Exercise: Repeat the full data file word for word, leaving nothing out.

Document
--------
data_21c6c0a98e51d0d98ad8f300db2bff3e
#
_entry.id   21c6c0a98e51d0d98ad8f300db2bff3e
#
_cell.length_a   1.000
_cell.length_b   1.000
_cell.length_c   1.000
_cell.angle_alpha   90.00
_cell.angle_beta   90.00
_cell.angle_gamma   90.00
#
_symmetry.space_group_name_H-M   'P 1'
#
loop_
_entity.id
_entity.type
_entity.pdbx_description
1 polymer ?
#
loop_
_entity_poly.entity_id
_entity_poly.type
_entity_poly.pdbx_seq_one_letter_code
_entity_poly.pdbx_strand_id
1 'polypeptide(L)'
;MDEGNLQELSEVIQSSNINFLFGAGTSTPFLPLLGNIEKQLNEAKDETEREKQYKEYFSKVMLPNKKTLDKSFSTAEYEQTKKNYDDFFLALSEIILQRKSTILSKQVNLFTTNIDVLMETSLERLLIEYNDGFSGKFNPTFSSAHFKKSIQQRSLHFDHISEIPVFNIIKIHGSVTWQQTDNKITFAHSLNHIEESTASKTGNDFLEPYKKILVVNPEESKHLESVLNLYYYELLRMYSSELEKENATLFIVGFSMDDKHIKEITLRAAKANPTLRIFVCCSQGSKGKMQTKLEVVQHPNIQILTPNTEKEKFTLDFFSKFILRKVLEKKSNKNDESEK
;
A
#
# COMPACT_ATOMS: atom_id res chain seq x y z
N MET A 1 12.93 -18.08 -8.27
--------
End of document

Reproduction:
data_21c6c0a98e51d0d98ad8f300db2bff3e
#
_entry.id   21c6c0a98e51d0d98ad8f300db2bff3e
#
_cell.length_a   1.000
_cell.length_b   1.000
_cell.length_c   1.000
_cell.angle_alpha   90.00
_cell.angle_beta   90.00
_cell.angle_gamma   90.00
#
_symmetry.space_group_name_H-M   'P 1'
#
loop_
_entity.id
_entity.type
_entity.pdbx_description
1 polymer ?
#
loop_
_entity_poly.entity_id
_entity_poly.type
_entity_poly.pdbx_seq_one_letter_code
_entity_poly.pdbx_strand_id
1 'polypeptide(L)'
;MDEGNLQELSEVIQSSNINFLFGAGTSTPFLPLLGNIEKQLNEAKDETEREKQYKEYFSKVMLPNKKTLDKSFSTAEYEQTKKNYDDFFLALSEIILQRKSTILSKQVNLFTTNIDVLMETSLERLLIEYNDGFSGKFNPTFSSAHFKKSIQQRSLHFDHISEIPVFNIIKIHGSVTWQQTDNKITFAHSLNHIEESTASKTGNDFLEPYKKILVVNPEESKHLESVLNLYYYELLRMYSSELEKENATLFIVGFSMDDKHIKEITLRAAKANPTLRIFVCCSQGSKGKMQTKLEVVQHPNIQILTPNTEKEKFTLDFFSKFILRKVLEKKSNKNDESEK
;
A
#
# COMPACT_ATOMS: atom_id res chain seq x y z
N MET A 1 12.93 -18.08 -8.27